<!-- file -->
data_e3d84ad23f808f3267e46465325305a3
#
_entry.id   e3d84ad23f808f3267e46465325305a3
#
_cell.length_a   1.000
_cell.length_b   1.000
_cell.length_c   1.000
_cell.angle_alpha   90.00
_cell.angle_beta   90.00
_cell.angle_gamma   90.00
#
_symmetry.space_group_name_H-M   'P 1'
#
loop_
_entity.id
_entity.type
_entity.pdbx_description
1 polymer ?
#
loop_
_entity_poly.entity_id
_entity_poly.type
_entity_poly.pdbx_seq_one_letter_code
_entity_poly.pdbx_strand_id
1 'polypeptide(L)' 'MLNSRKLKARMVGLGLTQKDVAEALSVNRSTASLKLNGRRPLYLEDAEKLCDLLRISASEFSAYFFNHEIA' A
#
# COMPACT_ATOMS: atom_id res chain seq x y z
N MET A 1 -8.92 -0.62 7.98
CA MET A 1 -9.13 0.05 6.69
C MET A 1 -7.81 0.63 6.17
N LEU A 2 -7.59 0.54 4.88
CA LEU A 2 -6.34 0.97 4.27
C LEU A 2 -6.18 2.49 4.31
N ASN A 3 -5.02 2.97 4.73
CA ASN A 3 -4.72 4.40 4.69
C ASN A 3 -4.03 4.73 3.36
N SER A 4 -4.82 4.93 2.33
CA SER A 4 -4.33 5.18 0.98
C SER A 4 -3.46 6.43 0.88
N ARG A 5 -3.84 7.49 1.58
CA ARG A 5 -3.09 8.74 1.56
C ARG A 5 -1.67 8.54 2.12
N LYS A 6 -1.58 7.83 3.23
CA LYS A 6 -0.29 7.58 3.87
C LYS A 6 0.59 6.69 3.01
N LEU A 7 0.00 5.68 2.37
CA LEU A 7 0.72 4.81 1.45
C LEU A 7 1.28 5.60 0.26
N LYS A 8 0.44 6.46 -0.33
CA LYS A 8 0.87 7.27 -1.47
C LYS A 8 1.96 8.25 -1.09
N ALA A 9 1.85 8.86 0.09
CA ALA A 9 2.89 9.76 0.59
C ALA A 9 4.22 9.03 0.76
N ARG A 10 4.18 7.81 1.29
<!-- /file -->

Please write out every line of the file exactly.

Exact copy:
data_e3d84ad23f808f3267e46465325305a3
#
_entry.id   e3d84ad23f808f3267e46465325305a3
#
_cell.length_a   1.000
_cell.length_b   1.000
_cell.length_c   1.000
_cell.angle_alpha   90.00
_cell.angle_beta   90.00
_cell.angle_gamma   90.00
#
_symmetry.space_group_name_H-M   'P 1'
#
loop_
_entity.id
_entity.type
_entity.pdbx_description
1 polymer ?
#
loop_
_entity_poly.entity_id
_entity_poly.type
_entity_poly.pdbx_seq_one_letter_code
_entity_poly.pdbx_strand_id
1 'polypeptide(L)' 'MLNSRKLKARMVGLGLTQKDVAEALSVNRSTASLKLNGRRPLYLEDAEKLCDLLRISASEFSAYFFNHEIA' A
#
# COMPACT_ATOMS: atom_id res chain seq x y z
N MET A 1 -8.92 -0.62 7.98
CA MET A 1 -9.13 0.05 6.69
C MET A 1 -7.81 0.63 6.17
N LEU A 2 -7.59 0.54 4.88
CA LEU A 2 -6.34 0.97 4.27
C LEU A 2 -6.18 2.49 4.31
N ASN A 3 -5.02 2.97 4.73
CA ASN A 3 -4.72 4.40 4.69
C ASN A 3 -4.03 4.73 3.36
N SER A 4 -4.82 4.93 2.33
CA SER A 4 -4.33 5.18 0.98
C SER A 4 -3.46 6.43 0.88
N ARG A 5 -3.84 7.49 1.58
CA ARG A 5 -3.09 8.74 1.56
C ARG A 5 -1.67 8.54 2.12
N LYS A 6 -1.58 7.83 3.23
CA LYS A 6 -0.29 7.58 3.87
C LYS A 6 0.59 6.69 3.01
N LEU A 7 0.00 5.68 2.37
CA LEU A 7 0.72 4.81 1.45
C LEU A 7 1.28 5.60 0.26
N LYS A 8 0.44 6.46 -0.33
CA LYS A 8 0.87 7.27 -1.47
C LYS A 8 1.96 8.25 -1.09
N ALA A 9 1.85 8.86 0.09
CA ALA A 9 2.89 9.76 0.59
C ALA A 9 4.22 9.03 0.76
N ARG A 10 4.18 7.81 1.29